A change in your circumstances, or simply a loss of faith in your named agent, may indicate a need to revoke or amend your durable power of attorney. In California, a durable power of attorney is generally revocable and amendable at any time by you as long as you are competent. Such changes will alter or cut off your agent’s authority to act and may avoid potential problems. That is, you may “take back your keys” from the agent you named. Under a conservatorship, the court will not allow you to do so without a formal court hearing. Although your durable power of attorney can be revoked, it may be DIFFICULT TO REVOKE as a practical matter. You will have to give written notice of revocation to your agent and all third parties who have received copies or acted in reliance upon it. You should also retrieve and destroy the original and all copies of the document from your agent. In addition, you should record a revocation with the County Recorder where the original document was recorded, and with the County Recorder or court in which you have real property, even if the original document was not recorded.
For bank accounts, consider signing your bank’s financial power of attorney form, in addition to your broader durable power of attorney. The bank forms will apply only to the specified accounts within the same bank. In a practical sense, agents often find it easier to deal with banks when you have used the bank’s form. You should read the form carefully, however. Make sure that the form is consistent with your durable power of attorney, that it names the correct person(s), that it does not give your agent more powers than you wish, and just as important, that it gives your agent enough power.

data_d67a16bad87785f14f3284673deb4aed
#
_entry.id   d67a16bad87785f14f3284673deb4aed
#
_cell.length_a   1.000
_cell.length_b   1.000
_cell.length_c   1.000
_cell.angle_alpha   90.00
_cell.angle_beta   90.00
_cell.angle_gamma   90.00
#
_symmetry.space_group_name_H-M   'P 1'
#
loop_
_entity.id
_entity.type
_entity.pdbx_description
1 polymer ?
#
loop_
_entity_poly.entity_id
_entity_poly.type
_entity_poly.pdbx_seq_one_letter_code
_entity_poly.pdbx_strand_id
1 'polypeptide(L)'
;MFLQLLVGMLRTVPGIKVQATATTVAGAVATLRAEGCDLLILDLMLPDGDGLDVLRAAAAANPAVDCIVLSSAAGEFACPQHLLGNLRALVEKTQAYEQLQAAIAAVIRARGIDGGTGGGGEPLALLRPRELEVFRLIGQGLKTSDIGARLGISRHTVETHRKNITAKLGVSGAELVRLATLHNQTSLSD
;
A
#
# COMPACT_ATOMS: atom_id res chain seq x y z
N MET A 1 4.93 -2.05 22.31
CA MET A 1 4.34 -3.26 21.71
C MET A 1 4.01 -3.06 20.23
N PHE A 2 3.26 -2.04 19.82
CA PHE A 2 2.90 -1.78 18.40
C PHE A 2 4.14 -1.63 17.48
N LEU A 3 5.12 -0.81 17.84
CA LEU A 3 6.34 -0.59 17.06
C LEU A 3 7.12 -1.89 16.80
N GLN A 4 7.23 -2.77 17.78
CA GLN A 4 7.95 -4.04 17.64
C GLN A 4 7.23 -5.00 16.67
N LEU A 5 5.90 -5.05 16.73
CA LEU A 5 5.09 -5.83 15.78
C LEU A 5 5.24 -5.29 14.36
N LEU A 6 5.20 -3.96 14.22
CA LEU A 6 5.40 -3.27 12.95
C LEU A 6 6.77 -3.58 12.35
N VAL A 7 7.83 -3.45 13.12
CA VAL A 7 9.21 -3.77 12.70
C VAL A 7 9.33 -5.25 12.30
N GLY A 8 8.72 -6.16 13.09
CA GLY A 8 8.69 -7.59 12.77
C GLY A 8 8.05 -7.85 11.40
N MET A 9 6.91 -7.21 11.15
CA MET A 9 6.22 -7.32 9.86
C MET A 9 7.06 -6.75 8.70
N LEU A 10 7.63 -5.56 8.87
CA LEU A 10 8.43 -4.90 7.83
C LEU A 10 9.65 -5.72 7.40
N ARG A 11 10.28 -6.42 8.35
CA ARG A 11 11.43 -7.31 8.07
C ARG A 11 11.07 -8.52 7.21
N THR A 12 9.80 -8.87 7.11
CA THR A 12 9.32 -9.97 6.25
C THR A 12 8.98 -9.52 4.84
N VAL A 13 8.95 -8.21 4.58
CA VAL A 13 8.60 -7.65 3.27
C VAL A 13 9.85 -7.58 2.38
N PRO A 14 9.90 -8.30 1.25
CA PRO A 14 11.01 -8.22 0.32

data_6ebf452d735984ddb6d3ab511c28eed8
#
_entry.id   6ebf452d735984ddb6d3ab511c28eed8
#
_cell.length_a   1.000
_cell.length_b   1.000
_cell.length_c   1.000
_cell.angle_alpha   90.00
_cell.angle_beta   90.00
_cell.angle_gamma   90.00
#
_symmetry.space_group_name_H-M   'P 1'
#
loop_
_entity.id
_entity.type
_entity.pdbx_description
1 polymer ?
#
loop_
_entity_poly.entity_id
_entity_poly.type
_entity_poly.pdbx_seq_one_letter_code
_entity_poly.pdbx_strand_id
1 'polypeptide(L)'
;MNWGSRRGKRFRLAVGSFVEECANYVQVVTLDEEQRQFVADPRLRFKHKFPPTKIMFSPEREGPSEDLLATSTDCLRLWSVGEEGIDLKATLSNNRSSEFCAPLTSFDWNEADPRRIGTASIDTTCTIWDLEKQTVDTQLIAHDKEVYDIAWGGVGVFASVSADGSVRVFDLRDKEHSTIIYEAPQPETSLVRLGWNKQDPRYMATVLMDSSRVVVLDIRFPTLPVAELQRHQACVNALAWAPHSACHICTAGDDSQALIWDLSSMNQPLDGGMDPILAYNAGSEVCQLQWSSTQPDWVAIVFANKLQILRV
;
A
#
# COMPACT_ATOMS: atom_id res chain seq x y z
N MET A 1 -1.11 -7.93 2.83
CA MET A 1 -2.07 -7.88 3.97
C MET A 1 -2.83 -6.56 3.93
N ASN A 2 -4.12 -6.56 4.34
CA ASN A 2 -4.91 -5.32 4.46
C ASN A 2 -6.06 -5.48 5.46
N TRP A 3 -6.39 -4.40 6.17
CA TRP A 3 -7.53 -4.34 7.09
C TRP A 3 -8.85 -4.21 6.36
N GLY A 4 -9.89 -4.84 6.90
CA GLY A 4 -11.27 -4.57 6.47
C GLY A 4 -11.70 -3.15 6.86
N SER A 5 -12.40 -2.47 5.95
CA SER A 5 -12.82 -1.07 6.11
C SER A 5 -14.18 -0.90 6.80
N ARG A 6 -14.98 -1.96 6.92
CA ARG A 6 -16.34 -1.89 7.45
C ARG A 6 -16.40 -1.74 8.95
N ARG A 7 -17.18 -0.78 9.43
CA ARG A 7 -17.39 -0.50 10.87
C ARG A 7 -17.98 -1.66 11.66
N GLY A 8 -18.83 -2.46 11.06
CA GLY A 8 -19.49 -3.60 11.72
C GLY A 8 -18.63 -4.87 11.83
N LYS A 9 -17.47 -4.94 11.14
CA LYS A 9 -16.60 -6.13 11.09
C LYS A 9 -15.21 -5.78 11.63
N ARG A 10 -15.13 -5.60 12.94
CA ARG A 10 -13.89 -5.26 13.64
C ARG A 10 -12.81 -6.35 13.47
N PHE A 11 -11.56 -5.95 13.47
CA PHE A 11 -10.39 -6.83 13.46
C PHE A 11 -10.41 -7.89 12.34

You may wish to give a copy of this document to the agent(s) that you have named. An alternative — and my recommendation – is to ask your nominees if he or she is willing to serve before you sign your durable power of attorney, and if so, then notify your agents of their nomination and tell them where they can find the document if and when it is needed. You retain more privacy and control of your own affairs as a result, but have given notice in case you need the assistance that your document provides.
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McLaughlin Legal wants to be sure that any estate planning matter, including a financial durable power of attorney, will fit your needs and situation. Together we can help you and your family achieve all of your estate planning goals.
If you are interested in learning more about estate planning, including incorporating powers of attorney, please feel free to contact McLaughlin Legal today for a free consultation.